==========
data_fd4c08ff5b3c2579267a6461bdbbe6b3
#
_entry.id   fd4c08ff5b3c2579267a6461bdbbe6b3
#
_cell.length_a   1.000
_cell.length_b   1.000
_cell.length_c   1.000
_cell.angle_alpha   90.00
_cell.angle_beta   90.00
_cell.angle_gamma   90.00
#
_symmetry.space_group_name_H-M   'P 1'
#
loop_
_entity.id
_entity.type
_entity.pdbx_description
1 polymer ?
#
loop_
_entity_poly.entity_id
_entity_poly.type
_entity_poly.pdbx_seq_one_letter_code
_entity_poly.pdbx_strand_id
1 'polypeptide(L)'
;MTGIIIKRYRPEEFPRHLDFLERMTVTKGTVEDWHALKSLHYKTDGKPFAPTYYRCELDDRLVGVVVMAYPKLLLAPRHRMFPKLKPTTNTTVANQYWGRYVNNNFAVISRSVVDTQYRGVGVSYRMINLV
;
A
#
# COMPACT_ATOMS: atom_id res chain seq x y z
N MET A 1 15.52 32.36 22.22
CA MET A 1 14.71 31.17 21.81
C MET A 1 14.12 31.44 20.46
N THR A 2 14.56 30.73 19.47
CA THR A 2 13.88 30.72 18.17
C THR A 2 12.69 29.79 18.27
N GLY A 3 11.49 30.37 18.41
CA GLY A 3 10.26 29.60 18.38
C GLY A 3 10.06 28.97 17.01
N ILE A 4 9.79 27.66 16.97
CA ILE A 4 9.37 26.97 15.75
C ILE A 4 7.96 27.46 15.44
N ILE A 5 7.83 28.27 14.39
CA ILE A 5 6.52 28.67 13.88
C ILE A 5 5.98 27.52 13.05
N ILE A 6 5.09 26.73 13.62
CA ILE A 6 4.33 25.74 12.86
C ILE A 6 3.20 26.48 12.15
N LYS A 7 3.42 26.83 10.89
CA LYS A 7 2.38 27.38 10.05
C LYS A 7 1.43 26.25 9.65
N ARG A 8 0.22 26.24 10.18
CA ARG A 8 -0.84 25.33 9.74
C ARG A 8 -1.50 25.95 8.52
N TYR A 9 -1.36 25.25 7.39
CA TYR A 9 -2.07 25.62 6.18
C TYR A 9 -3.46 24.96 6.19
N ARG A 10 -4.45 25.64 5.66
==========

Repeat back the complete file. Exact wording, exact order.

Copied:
data_fd4c08ff5b3c2579267a6461bdbbe6b3
#
_entry.id   fd4c08ff5b3c2579267a6461bdbbe6b3
#
_cell.length_a   1.000
_cell.length_b   1.000
_cell.length_c   1.000
_cell.angle_alpha   90.00
_cell.angle_beta   90.00
_cell.angle_gamma   90.00
#
_symmetry.space_group_name_H-M   'P 1'
#
loop_
_entity.id
_entity.type
_entity.pdbx_description
1 polymer ?
#
loop_
_entity_poly.entity_id
_entity_poly.type
_entity_poly.pdbx_seq_one_letter_code
_entity_poly.pdbx_strand_id
1 'polypeptide(L)'
;MTGIIIKRYRPEEFPRHLDFLERMTVTKGTVEDWHALKSLHYKTDGKPFAPTYYRCELDDRLVGVVVMAYPKLLLAPRHRMFPKLKPTTNTTVANQYWGRYVNNNFAVISRSVVDTQYRGVGVSYRMINLV
;
A
#
# COMPACT_ATOMS: atom_id res chain seq x y z
N MET A 1 15.52 32.36 22.22
CA MET A 1 14.71 31.17 21.81
C MET A 1 14.12 31.44 20.46
N THR A 2 14.56 30.73 19.47
CA THR A 2 13.88 30.72 18.17
C THR A 2 12.69 29.79 18.27
N GLY A 3 11.49 30.37 18.41
CA GLY A 3 10.26 29.60 18.38
C GLY A 3 10.06 28.97 17.01
N ILE A 4 9.79 27.66 16.97
CA ILE A 4 9.37 26.97 15.75
C ILE A 4 7.96 27.46 15.44
N ILE A 5 7.83 28.27 14.39
CA ILE A 5 6.52 28.67 13.88
C ILE A 5 5.98 27.52 13.05
N ILE A 6 5.09 26.73 13.62
CA ILE A 6 4.33 25.74 12.86
C ILE A 6 3.20 26.48 12.15
N LYS A 7 3.42 26.83 10.89
CA LYS A 7 2.38 27.38 10.05
C LYS A 7 1.43 26.25 9.65
N ARG A 8 0.22 26.24 10.18
CA ARG A 8 -0.84 25.33 9.74
C ARG A 8 -1.50 25.95 8.52
N TYR A 9 -1.36 25.25 7.39
CA TYR A 9 -2.07 25.62 6.18
C TYR A 9 -3.46 24.96 6.19
N ARG A 10 -4.45 25.64 5.66